Listening to nature and voices in Myrnohrad and Chervonohrad

There is a rising chorus heard around the world to end the use of coal, a fossil fuel that is the single biggest source of the emissions that cause climate change. That call, however, rarely takes into the consideration the impact a mine closure can have on the communities that rely on them as a source of incomes and livelihoods.

Communities that have specialized in coal mining for generations may see their local job market decline or be eliminated entirely. To ensure the closely of coal mines don’t cause an increase in poverty, such communities must be given appropriate reassurances regarding their economic and social survival.

In a surprise announcement this week from the COP26 climate summit in Scotland, a major international agreement was reached to accelerate the end of coal. As of Friday, 46 countries had committed to ending their use of coal, 23 of which were newcomers to the commitment. Five of these new adherents to the agreement are among the world’s heaviest users of coals, including South Korea (the 5th most coal-intensive economy), Indonesia (7th), Vietnam (9th), Poland (13th) and Ukraine (19th).

Ukraine’s commitment to the 2020 Paris Agreement was the first step on the country’s path to decarbonization, leading to the closure of a number of coal mines. This is leading to drastic changes in the life of coal monotowns. Common in the former Soviet Union, monotowns were towns or even cities built around a single industry or company.  There is concern that closing these mines could result in increasing unemployment, a fall in the quality of public services, and damage to the environment.

During the international climate conference in Glasgow, Ukraine joined the Powering Past Coal Alliance – an association of national governments, businesses and organizations advocating for the abandonment of coal generation and the transition to renewable energy sources. One of the conditions of entry is to name the date when coal will be completely phased out. The deadline set by Ukraine for its state power plants is 2035.

To ensure that coal mining towns are not left alone to cope with the hardships that decarbonization might bring, support from various state and non-state actors is vital. UNDP Ukraine is joining these support efforts by conducting pilot research in two cities where coal mines are planned to be closed – Myrnohrad, in eastern Ukraine, and Chervonohrad, in the west.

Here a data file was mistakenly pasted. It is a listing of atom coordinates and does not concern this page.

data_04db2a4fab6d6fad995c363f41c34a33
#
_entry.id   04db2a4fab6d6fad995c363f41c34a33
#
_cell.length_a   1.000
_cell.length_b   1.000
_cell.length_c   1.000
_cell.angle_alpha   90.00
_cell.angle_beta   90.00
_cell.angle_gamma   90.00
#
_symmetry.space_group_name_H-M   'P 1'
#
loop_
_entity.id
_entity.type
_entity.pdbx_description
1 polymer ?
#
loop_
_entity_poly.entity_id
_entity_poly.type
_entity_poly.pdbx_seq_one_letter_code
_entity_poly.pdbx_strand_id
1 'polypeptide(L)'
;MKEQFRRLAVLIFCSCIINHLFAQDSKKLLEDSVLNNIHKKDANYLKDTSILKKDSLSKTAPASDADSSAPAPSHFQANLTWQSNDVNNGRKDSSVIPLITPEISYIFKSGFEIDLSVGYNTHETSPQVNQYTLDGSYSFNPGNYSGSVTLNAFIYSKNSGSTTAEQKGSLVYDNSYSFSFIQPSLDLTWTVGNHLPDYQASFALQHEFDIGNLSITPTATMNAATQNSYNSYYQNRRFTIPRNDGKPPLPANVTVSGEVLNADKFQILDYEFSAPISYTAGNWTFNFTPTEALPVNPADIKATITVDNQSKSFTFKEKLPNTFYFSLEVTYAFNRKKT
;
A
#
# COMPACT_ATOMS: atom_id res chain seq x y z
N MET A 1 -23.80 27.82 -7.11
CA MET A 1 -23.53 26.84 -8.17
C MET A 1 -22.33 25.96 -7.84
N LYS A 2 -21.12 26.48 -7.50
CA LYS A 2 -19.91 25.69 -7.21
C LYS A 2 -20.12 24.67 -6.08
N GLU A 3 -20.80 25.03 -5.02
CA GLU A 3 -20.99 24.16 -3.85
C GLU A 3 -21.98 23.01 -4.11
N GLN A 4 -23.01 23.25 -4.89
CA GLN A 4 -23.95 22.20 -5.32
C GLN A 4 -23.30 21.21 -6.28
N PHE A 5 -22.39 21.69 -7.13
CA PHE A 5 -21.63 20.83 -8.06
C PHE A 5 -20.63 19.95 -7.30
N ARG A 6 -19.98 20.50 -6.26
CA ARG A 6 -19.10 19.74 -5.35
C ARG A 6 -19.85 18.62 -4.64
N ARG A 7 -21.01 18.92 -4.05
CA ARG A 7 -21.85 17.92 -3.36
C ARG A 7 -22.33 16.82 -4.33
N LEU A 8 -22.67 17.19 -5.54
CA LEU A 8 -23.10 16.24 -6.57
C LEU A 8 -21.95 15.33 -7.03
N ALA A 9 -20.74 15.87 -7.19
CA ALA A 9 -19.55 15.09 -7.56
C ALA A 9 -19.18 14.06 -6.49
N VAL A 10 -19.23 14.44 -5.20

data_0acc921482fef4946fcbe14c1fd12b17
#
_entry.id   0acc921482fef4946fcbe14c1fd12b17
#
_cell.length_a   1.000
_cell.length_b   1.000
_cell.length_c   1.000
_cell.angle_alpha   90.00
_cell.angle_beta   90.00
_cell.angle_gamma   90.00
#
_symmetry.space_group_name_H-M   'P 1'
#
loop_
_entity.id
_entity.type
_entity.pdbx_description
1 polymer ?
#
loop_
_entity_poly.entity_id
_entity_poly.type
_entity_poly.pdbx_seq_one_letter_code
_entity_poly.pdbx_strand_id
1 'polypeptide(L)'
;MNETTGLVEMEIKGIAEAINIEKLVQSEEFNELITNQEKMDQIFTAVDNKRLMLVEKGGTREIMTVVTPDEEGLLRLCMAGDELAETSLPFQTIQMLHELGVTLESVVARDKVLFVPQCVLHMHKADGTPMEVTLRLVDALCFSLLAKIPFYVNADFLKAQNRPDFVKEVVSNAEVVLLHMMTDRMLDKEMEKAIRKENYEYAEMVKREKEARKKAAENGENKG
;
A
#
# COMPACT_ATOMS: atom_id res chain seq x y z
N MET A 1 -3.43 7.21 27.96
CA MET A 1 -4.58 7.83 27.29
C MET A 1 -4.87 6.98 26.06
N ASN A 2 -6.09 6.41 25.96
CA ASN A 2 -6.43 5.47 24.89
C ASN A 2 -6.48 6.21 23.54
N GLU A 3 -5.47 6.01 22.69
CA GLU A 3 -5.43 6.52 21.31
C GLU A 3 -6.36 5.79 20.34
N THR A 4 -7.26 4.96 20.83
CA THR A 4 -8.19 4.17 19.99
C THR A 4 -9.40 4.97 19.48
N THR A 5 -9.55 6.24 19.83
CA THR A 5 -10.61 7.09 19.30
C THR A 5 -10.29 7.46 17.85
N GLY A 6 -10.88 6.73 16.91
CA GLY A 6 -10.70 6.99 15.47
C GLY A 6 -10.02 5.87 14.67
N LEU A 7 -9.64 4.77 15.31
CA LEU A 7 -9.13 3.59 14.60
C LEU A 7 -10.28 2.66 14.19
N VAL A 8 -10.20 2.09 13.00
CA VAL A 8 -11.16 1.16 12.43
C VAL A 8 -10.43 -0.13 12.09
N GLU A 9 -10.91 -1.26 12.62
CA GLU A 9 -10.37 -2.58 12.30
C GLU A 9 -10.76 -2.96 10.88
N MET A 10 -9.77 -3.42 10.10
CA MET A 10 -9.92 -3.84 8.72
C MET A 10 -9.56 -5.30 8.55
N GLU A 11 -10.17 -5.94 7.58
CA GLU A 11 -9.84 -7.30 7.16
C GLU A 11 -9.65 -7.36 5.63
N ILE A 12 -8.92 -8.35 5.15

UNDP Ukraine Deputy Resident Representative Manal Fouani said her organization is basing its research on the 3L approach: Listen, Learn and Leverage. “This involves listening to the people we serve, learning about their needs, and then leveraging co-created solutions,” she said.

“The UNDP Accelerator Lab add several new features to this approach, including the introduction of a clear visual design for the research, an approach for local stakeholder engagement known as ‘deep listening,’ a series of nature techniques and an innovative portfolio creation methodology,” she said.

Head of Experimentation at the UNDP Accelerator Lab Ukraine Oksana Udovyk further explains the rationale for the research. “Our theory of change is that the implementation of initiatives developed during this pilot research will help direct the transformation of Ukraine's coal-mining cities,” says Udovyk. “Hence the name of this initiative, ‘The Butterfly Effect: A little research could lead to big changes.”

Project Coordinator Alisa Bankovska said the research will use a tried and proven methodology. “In this pilot research, we’re drawing on the experience of Spanish experts Itziar Moreno and Gorka Espinao from the Agirre Lehendakaria Centre research institution, and their practical experience of urban transformation,” Bankovska says. “The effectiveness of this approach has already been seen in cities in Armenia, Indonesia, Pakistan, Thailand, and Montenegro.”

The next steps in this research will be:

Step 1: Create system maps of pilot cities

Step 2: Conduct deep listening and data collection about the community

Step 3: Conduct deep listening and data collection about the environment

Step 4: Analysing data and creating personas

Step 5: Carry out collective interpretation and evaluation by experts

Step 6: Hold “Mine new ideas” Hackathon

Step 7: Compile a portfolio of initiatives and projects for cities

The results of the research will be presented online during the “Mine new ideas” Hackathon in December 2021. Meanwhile, interested parties can follow each step of the process at a tailor-made Facebook page. Anyone wanting to contribute to this research should contact Oksana Udovyk at oksana.udovyk@undp.org

Anyone who has visions and ideas for the sustainable transformation of Ukraine's coal mining towns, please apply to the “Mine new ideas” Hackathon. Both national and international submissions are welcome!

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